Progressive Nonprofits That Oppose the New Overtime Rules for Low-Income Workers Are Hypocrites

Ethan Miller May 23, 2016

(Tom Blackwell / Flickr)

Last week, Vice Pres­i­dent Joe Biden and Sec­re­tary of Labor Tom Perez revealed the final ver­sion of the Oba­ma administration’s updat­ed over­time rules to great fan­fare. The new reg­u­la­tions are an update to out­dat­ed rules that spec­i­fy which salaried employ­ees are (or are not) legal­ly enti­tled for time-and-a-half over­time pay when they work more than 40 hours per week.

The Labor Depart­ment, unions and advo­ca­cy groups have been focused on how the rule update will impact those who work in the pri­vate sec­tor, main­ly fast food or retail store man­agers who are salaried but are often expect­ed to work 60 or 70 hours a week with­out any more pay. But in the week since the rule was released, many of my friends and acquain­tances who work for pro­gres­sive non­prof­its have been ask­ing what this change will mean for them.

Many of these friends have worked at jus­tice-ori­ent­ed, pro­gres­sive non­prof­its which depend on the work of can­vassers, orga­niz­ers and cam­paign­ers who are told that their good work more than makes up for the low pay they receive. These orga­ni­za­tions exploit the pas­sion and dri­ve of their staff to stretch their bud­gets past a rea­son­able lev­el, reg­u­lar­ly requir­ing staff to work over­time with­out any extra com­pen­sa­tion. Some­times, these orga­ni­za­tions oppose staff efforts to union­ize or oth­er­wise improve work­ing con­di­tions, despite pro­fessed com­mit­ments to eco­nom­ic jus­tice and work­ers’ rights.

One such out­fit, the U.S. Pub­lic Inter­est Research Group (PIRG for short) has even gone so far as to oppose the new over­time rule, call­ing it unre­al­is­tic” for non-prof­it, cause-ori­ent­ed orga­ni­za­tions” and promis­ing to pur­sue all avail­able options to pre­vent this rule from dimin­ish­ing our abil­i­ty to advo­cate for the pub­lic inter­est.” From their point of view, yes, the require­ment to pay their staff extra for over­time would pose a prob­lem. It will no longer be pos­si­ble for them to pay $26,000 a year to employ­ees work­ing 10 – 12 hour days.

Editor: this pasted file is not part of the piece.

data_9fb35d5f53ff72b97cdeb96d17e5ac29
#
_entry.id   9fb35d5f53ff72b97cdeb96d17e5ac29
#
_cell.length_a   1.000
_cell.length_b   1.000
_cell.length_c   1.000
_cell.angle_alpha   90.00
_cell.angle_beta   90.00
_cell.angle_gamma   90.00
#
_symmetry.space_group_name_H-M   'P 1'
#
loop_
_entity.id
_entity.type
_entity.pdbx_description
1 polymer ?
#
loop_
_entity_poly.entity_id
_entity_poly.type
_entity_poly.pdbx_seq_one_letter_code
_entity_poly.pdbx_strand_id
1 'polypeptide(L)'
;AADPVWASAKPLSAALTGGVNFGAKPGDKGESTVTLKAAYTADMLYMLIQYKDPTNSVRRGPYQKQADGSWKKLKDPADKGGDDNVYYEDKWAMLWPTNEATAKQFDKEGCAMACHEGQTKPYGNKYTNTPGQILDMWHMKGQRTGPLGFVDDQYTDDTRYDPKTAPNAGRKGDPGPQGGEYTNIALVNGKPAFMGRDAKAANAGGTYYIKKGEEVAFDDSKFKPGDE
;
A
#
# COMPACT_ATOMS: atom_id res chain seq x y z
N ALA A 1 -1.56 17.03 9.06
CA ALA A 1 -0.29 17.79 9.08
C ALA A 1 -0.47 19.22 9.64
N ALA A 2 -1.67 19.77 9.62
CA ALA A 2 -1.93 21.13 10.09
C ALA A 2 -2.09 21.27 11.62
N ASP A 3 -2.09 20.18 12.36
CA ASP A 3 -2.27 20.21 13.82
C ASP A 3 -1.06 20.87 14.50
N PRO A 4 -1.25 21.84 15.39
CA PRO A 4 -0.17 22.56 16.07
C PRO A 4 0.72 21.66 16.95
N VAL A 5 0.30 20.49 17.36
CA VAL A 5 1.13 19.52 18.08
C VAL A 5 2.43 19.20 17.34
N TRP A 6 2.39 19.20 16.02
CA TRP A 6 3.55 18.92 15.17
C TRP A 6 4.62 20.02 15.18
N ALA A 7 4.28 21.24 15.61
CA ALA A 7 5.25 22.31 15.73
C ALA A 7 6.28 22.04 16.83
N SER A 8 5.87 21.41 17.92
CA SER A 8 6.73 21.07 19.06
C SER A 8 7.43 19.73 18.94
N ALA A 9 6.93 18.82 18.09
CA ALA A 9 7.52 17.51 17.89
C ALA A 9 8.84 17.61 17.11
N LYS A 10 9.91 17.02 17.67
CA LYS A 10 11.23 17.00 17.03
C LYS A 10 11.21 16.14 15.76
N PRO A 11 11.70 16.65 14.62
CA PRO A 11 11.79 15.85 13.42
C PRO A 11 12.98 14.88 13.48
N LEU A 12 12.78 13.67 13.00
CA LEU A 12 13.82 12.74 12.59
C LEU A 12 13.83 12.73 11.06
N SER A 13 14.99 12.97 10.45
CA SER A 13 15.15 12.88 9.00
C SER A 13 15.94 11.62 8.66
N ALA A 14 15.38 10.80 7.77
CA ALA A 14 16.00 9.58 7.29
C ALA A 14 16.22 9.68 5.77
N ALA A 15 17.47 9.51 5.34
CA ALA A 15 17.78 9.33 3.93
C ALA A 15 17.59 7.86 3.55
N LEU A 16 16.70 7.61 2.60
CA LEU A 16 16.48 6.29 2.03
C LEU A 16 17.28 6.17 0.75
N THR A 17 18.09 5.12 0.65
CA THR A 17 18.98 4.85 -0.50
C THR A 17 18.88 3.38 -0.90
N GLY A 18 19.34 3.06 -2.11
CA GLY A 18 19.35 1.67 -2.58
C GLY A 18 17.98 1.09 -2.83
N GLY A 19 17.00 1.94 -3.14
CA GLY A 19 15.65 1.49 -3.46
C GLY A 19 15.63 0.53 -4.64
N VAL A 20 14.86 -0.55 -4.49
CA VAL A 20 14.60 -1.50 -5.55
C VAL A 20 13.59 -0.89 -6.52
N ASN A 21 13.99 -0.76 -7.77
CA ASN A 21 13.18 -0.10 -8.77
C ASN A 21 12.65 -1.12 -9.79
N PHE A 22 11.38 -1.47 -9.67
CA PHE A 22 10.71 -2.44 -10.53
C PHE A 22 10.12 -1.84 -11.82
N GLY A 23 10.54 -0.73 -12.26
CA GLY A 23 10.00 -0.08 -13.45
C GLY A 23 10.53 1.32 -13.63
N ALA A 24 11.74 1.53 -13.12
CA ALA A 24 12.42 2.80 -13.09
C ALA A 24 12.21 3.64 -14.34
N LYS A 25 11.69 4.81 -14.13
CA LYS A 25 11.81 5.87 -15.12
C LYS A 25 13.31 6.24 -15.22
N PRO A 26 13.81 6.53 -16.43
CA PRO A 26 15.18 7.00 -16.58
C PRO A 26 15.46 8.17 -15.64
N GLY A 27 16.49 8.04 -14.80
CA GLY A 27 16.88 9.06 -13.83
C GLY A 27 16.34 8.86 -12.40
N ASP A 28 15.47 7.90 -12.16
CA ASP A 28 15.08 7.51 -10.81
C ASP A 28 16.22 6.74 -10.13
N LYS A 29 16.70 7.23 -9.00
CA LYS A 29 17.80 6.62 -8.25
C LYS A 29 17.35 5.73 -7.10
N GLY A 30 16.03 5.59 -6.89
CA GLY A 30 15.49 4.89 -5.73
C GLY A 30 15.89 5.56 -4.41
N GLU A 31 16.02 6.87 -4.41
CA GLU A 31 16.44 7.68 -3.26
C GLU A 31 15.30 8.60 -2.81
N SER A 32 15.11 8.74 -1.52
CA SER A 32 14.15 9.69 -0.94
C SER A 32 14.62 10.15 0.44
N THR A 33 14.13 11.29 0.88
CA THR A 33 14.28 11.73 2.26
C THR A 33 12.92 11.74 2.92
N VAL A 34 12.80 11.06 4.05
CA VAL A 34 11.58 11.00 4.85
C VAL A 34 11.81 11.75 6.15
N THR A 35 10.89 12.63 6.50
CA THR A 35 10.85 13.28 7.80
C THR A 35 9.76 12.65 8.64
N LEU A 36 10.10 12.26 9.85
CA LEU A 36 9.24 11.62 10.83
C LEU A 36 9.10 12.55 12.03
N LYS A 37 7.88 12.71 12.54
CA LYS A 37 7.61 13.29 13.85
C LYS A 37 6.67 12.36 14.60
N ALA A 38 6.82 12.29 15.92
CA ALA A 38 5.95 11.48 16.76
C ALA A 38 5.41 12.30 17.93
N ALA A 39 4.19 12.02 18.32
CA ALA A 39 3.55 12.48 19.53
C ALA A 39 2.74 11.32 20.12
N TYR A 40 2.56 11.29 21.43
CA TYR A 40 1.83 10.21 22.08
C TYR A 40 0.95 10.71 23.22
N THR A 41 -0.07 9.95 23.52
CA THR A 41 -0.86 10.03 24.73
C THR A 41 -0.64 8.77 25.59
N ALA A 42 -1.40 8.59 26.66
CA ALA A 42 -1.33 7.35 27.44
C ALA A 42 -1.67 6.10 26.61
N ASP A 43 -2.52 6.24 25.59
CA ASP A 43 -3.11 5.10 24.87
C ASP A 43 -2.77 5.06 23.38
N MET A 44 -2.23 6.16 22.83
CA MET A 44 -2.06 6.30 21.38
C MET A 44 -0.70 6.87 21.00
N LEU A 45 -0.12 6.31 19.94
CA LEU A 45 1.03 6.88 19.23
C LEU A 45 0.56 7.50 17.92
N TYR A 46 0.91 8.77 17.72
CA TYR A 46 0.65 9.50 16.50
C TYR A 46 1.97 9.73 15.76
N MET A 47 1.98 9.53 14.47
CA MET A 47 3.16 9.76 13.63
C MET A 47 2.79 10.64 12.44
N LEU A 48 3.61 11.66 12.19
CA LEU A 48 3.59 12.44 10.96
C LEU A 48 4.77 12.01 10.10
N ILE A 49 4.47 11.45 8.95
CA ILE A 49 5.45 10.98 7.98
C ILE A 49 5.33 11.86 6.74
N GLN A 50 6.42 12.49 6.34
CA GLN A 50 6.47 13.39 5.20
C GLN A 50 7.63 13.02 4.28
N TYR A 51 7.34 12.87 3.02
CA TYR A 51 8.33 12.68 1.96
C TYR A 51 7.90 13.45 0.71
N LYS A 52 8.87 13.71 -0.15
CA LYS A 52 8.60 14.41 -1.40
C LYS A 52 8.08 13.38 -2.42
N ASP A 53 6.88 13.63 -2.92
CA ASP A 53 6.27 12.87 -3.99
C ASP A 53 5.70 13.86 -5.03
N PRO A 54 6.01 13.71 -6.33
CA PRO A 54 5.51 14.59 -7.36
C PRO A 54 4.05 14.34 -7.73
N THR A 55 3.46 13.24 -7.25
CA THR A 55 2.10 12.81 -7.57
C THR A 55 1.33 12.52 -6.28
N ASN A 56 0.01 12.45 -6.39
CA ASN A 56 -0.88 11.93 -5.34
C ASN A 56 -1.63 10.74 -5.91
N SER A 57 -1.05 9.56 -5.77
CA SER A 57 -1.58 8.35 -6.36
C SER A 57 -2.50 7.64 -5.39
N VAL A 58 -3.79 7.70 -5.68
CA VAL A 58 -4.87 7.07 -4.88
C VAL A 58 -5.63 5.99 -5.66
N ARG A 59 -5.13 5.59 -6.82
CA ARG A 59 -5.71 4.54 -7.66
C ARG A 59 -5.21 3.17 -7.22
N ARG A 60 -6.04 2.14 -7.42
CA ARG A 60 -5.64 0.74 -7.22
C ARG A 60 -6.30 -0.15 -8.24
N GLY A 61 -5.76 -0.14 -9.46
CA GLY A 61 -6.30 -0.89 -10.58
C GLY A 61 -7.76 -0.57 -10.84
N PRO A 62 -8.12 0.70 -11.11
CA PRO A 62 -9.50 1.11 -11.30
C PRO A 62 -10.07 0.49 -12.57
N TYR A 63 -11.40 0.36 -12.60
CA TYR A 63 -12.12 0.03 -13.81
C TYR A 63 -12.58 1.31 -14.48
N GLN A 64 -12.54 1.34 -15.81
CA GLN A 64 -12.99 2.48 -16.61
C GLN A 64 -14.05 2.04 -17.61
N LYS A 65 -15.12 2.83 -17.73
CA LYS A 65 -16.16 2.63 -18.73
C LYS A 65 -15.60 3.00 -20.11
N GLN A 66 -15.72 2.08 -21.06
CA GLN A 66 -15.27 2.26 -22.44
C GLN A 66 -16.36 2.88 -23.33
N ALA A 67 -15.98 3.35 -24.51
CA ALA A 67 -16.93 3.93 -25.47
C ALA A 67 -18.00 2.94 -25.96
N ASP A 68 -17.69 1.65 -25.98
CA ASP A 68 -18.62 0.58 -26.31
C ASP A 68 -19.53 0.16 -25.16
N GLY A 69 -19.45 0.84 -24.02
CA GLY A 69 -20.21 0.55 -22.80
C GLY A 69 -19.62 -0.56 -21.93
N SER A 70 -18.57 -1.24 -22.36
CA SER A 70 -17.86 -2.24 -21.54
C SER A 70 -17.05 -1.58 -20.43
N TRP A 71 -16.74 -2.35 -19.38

But the real prob­lem start­ed much earlier. 

PIRG has built an orga­ni­za­tion that revolves around under­paid, over­worked employ­ees — a struc­ture that is sim­ply not sus­tain­able for the staff or the long-term health of the orga­ni­za­tion. (They have also opposed staff union­iza­tion efforts in the past.) So while the new over­time rules are poised to force change at PIRG and sim­i­lar orga­ni­za­tions, the need for a sig­nif­i­cant shift has exist­ed for quite some time.

These prac­tices aren’t unique to just PIRG — they’re per­va­sive through­out the pro­gres­sive move­ment. Because so many peo­ple get their first orga­niz­ing jobs through PIRG and affil­i­at­ed orga­ni­za­tions like Green­Corps and Envi­ron­ment Amer­i­ca, those who don’t burn out are taught that the self-sac­ri­fi­cial mod­el is the only way to suc­cess­ful­ly staff a cause-ori­ent­ed non­prof­it. And when these orga­niz­ers move on to man­age staff and lead orga­ni­za­tions across the pro­gres­sive world, these prac­tices come with them.

This is not a crit­i­cism of any indi­vid­ual PIRG alum­ni or lead­ers; the prob­lem is this orga­ni­za­tion­al mod­el as a whole, in which orga­niz­ers are taught to pri­or­i­tize their work over their own needs and desires to have a bal­anced life. This is a sys­tem in which entry-lev­el staff are paid just above the cur­rent over­time salary thresh­old of $23,660 in order to avoid eco­nom­ic oblig­a­tions when these staff are reg­u­lar­ly asked to work more than 40 hours a week. The orga­niz­ers who have the will­ing­ness and abil­i­ty to put in those extra hours are fre­quent­ly pro­mot­ed over those who have out­side oblig­a­tions that pre­vent them from spend­ing every wak­ing minute at work, adding even more pres­sure for staff to overwork.

But this mod­el doesn’t have to be the norm in the pro­gres­sive com­mu­ni­ty. I’m lucky to work at a labor-focused non­prof­it that pays all of our staff a decent salary, where we are mem­bers of a union that works with man­age­ment to build bet­ter struc­tures for work-life bal­ance and resolve dis­agree­ments togeth­er at the bar­gain­ing table.

As we seek to dis­rupt the sys­tems of cor­po­rate greed, envi­ron­men­tal degra­da­tion, racism and patri­archy through the work we do, we must look at our own orga­ni­za­tions and struc­tures and dis­man­tle those struc­tures for our­selves first. Yes, this will require more than a small change in pol­i­cy for many non­prof­its, but the long-term ben­e­fits of leav­ing the old, exploita­tive staffing mod­el behind will ulti­mate­ly ben­e­fit the staff of these orga­ni­za­tions, the orga­ni­za­tions them­selves, and the peo­ple whose lives they seek to improve.

Ethan Miller is an orga­niz­er, activist and com­mu­ni­ca­tor in Wash­ing­ton, D.C. You can fol­low him on Twit­ter @ESMiller59.
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